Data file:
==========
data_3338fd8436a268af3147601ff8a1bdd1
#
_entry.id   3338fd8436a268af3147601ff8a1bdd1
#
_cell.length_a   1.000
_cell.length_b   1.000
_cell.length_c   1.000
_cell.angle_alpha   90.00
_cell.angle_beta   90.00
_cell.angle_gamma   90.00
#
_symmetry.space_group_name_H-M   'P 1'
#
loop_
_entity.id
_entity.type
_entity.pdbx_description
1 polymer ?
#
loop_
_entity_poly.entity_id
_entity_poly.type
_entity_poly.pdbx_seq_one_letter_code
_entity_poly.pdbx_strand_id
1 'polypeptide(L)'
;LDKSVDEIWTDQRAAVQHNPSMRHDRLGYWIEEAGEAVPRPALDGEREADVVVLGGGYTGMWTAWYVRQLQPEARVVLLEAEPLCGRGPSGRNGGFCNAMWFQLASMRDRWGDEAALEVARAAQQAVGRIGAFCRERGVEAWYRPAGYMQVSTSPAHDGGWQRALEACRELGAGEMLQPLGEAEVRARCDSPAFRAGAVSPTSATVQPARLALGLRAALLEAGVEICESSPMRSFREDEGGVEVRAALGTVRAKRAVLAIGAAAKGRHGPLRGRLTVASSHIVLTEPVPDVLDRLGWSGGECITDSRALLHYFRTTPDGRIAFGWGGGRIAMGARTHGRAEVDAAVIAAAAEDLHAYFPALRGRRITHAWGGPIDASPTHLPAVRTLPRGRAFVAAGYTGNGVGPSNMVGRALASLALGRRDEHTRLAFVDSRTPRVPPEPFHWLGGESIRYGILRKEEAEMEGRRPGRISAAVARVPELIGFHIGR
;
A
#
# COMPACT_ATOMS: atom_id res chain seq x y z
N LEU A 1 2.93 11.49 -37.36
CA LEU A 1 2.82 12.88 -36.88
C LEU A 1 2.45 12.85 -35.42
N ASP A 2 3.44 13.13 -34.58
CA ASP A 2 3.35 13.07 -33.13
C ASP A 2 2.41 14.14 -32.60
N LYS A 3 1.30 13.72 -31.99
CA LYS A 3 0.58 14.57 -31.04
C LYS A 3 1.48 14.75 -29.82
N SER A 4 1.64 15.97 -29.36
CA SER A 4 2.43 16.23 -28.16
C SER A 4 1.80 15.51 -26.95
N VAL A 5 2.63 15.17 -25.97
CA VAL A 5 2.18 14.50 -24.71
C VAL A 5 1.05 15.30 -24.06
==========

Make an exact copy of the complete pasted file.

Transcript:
data_3338fd8436a268af3147601ff8a1bdd1
#
_entry.id   3338fd8436a268af3147601ff8a1bdd1
#
_cell.length_a   1.000
_cell.length_b   1.000
_cell.length_c   1.000
_cell.angle_alpha   90.00
_cell.angle_beta   90.00
_cell.angle_gamma   90.00
#
_symmetry.space_group_name_H-M   'P 1'
#
loop_
_entity.id
_entity.type
_entity.pdbx_description
1 polymer ?
#
loop_
_entity_poly.entity_id
_entity_poly.type
_entity_poly.pdbx_seq_one_letter_code
_entity_poly.pdbx_strand_id
1 'polypeptide(L)'
;LDKSVDEIWTDQRAAVQHNPSMRHDRLGYWIEEAGEAVPRPALDGEREADVVVLGGGYTGMWTAWYVRQLQPEARVVLLEAEPLCGRGPSGRNGGFCNAMWFQLASMRDRWGDEAALEVARAAQQAVGRIGAFCRERGVEAWYRPAGYMQVSTSPAHDGGWQRALEACRELGAGEMLQPLGEAEVRARCDSPAFRAGAVSPTSATVQPARLALGLRAALLEAGVEICESSPMRSFREDEGGVEVRAALGTVRAKRAVLAIGAAAKGRHGPLRGRLTVASSHIVLTEPVPDVLDRLGWSGGECITDSRALLHYFRTTPDGRIAFGWGGGRIAMGARTHGRAEVDAAVIAAAAEDLHAYFPALRGRRITHAWGGPIDASPTHLPAVRTLPRGRAFVAAGYTGNGVGPSNMVGRALASLALGRRDEHTRLAFVDSRTPRVPPEPFHWLGGESIRYGILRKEEAEMEGRRPGRISAAVARVPELIGFHIGR
;
A
#
# COMPACT_ATOMS: atom_id res chain seq x y z
N LEU A 1 2.93 11.49 -37.36
CA LEU A 1 2.82 12.88 -36.88
C LEU A 1 2.45 12.85 -35.42
N ASP A 2 3.44 13.13 -34.58
CA ASP A 2 3.35 13.07 -33.13
C ASP A 2 2.41 14.14 -32.60
N LYS A 3 1.30 13.72 -31.99
CA LYS A 3 0.58 14.57 -31.04
C LYS A 3 1.48 14.75 -29.82
N SER A 4 1.64 15.97 -29.36
CA SER A 4 2.43 16.23 -28.16
C SER A 4 1.80 15.51 -26.95
N VAL A 5 2.63 15.17 -25.97
CA VAL A 5 2.18 14.50 -24.71
C VAL A 5 1.05 15.30 -24.06